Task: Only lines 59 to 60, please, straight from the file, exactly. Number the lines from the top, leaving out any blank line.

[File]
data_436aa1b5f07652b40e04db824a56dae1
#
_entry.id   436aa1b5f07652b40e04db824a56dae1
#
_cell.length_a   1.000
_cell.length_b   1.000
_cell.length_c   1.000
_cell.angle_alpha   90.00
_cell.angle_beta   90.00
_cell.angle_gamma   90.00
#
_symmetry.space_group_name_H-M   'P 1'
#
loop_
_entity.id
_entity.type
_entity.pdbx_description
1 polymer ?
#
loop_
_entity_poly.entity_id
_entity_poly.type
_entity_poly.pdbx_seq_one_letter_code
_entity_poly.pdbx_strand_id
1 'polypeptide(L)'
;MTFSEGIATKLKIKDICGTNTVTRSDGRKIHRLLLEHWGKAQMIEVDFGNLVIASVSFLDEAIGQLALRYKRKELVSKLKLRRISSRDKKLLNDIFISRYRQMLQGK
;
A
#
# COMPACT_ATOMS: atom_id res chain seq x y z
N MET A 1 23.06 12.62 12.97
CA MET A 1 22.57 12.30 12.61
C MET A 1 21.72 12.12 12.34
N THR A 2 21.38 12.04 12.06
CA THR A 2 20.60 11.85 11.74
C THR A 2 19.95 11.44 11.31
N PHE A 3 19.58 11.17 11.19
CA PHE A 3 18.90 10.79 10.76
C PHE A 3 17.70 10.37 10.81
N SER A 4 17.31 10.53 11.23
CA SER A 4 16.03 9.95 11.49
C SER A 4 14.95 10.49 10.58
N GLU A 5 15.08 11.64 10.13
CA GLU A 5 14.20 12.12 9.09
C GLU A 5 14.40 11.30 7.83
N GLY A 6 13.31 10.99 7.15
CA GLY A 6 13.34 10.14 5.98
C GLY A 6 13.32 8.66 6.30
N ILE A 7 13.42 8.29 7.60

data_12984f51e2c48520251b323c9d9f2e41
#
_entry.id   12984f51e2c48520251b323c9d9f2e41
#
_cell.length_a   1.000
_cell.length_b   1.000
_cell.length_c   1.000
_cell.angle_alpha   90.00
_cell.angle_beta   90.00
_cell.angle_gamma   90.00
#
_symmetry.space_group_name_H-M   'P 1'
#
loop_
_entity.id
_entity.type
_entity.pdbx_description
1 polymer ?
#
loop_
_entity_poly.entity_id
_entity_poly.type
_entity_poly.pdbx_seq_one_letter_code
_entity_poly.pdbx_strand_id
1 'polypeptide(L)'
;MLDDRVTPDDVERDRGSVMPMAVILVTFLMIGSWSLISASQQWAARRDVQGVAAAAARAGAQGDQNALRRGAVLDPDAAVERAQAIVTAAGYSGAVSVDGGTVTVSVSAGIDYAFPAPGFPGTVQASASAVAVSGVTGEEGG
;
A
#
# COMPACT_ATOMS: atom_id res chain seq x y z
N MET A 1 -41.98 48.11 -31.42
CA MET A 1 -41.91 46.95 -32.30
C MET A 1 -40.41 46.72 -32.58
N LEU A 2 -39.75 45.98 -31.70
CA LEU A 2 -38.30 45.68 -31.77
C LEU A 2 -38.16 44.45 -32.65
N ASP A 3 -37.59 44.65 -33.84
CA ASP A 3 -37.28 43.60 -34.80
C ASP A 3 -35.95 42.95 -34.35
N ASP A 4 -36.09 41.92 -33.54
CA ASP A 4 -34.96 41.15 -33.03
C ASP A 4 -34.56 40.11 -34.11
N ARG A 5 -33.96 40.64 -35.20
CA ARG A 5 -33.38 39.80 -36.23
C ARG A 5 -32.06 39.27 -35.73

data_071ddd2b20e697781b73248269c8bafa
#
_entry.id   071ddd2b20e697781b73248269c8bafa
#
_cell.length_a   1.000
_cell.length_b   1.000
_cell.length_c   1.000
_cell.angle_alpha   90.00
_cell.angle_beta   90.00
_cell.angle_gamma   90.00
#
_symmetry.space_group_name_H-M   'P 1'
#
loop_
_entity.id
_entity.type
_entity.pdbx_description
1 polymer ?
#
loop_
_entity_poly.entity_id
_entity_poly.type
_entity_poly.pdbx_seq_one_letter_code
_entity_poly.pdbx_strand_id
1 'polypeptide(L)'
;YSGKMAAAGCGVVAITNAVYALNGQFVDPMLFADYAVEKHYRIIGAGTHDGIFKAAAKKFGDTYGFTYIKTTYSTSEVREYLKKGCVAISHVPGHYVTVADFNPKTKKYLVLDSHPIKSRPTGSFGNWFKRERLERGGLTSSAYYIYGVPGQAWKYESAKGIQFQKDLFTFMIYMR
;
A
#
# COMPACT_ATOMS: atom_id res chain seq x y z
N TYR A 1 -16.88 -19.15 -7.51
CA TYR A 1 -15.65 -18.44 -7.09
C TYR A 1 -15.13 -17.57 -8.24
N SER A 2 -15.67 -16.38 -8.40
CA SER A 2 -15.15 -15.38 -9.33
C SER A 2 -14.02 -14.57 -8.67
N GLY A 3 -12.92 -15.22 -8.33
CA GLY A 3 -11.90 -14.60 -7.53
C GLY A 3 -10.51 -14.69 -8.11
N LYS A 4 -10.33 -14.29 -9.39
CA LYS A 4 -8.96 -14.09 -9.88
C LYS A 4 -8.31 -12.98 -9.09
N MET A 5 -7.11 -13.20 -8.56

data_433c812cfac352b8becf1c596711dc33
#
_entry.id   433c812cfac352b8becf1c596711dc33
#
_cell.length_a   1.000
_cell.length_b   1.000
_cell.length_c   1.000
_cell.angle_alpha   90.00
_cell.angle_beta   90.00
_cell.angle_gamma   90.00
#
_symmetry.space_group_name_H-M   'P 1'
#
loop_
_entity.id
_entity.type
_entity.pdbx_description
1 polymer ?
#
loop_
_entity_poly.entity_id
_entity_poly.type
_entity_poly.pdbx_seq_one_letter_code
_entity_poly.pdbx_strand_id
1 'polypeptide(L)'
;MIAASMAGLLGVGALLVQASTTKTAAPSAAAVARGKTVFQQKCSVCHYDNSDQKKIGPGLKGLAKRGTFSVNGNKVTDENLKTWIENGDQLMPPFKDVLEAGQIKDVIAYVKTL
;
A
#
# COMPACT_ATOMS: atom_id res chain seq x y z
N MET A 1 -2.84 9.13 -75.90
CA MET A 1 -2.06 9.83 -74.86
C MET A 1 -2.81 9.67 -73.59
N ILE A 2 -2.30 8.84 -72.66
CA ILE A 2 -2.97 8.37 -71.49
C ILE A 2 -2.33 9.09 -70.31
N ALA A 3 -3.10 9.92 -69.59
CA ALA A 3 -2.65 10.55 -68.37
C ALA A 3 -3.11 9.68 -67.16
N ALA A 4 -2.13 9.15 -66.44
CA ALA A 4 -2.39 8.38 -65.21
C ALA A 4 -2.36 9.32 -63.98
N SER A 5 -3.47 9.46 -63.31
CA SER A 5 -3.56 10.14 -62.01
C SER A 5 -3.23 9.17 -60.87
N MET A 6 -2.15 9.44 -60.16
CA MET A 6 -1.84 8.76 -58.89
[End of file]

_cell.angle_gamma   90.00
#